4. A printer according to claim 3, wherein the focal length of said first lens and the focal length of said second lens are substantially equal to each other, and the absolute value of the angle formed by the rotational axis of said first polygonal mirror with respect to said first light beam and the absolute value of the angle formed by the rotational axis of said second polygonal mirror with respect to said second light beam are substantially equal to each other.
5. A light beam printer including:
means for forming a first light beam modulated corresponding to a first image information signal;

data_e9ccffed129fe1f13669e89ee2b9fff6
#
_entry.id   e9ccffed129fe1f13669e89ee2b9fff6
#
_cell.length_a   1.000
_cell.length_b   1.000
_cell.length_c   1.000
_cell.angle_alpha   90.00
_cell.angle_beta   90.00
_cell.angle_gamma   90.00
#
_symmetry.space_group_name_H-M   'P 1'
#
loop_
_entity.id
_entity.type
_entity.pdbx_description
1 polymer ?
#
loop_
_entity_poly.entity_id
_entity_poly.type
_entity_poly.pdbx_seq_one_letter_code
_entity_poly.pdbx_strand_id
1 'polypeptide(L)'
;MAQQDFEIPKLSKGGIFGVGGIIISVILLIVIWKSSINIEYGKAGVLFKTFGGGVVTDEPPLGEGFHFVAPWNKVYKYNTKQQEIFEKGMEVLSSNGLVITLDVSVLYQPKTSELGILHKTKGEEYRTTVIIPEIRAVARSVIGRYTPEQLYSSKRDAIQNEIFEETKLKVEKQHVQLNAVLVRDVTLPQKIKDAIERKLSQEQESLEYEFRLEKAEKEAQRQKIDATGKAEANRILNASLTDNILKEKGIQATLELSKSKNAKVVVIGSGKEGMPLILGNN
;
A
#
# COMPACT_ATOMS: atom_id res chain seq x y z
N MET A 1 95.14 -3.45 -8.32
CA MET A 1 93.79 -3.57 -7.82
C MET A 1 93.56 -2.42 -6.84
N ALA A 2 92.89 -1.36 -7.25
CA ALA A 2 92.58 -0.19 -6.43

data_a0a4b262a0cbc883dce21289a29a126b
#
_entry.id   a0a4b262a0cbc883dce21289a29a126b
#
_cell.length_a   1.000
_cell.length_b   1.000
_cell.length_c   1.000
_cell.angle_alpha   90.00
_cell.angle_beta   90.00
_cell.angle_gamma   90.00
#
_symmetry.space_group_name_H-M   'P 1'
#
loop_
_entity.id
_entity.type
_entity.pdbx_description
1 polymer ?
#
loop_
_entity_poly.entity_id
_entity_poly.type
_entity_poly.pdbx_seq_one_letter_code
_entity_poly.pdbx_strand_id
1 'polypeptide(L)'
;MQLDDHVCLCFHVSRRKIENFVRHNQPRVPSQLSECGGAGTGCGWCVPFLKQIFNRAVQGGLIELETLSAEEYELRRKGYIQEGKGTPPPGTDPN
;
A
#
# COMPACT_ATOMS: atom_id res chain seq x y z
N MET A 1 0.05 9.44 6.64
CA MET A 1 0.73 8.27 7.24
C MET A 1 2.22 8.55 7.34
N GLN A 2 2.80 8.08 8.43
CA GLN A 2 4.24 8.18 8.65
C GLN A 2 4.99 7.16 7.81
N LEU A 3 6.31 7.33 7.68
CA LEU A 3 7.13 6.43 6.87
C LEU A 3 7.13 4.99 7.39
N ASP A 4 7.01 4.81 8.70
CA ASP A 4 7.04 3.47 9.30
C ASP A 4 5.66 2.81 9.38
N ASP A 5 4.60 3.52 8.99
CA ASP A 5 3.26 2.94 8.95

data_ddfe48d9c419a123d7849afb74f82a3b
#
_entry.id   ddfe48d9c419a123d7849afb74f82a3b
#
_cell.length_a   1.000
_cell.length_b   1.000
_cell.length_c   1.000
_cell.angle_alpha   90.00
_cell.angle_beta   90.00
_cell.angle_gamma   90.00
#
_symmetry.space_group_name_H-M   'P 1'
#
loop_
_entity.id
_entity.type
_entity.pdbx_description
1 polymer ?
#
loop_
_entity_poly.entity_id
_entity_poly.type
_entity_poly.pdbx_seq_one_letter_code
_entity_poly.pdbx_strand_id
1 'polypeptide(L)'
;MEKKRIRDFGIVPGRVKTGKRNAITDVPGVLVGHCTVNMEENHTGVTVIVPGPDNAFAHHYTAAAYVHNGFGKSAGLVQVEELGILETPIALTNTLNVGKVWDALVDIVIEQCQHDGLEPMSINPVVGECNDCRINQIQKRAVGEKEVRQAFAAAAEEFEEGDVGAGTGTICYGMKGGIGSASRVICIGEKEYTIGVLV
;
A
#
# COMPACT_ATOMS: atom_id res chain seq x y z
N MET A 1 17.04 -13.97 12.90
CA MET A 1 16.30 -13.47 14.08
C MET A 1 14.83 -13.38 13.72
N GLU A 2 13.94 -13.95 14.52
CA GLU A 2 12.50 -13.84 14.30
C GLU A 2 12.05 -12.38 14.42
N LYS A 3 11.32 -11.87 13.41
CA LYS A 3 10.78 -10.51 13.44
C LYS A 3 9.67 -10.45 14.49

means for forming a second light beam modulated corresponding to a second image informatin signal;
a first movable photosensitive medium exposed to said first light beam to form a first color image;
a second movable photosensitive medium exposed to said second light beam to form a second color image;
a rotatable polygonal mirror for scanning said first and second light beams, said first photosensitive medium and said second photosensitive medium being disposed at opposite positions with respect to said polygonal mirror, and said first light beam and said second light beam entering said polygonal mirror at different positions in the path of rotation of said polygonal mirror and being inclined with respect to an imaginary plane perpendicular to the rotational axis of said polygonal mirror;
means for transferring said first color image and said second color image onto the same transfer medium in superposed relationship with each other; and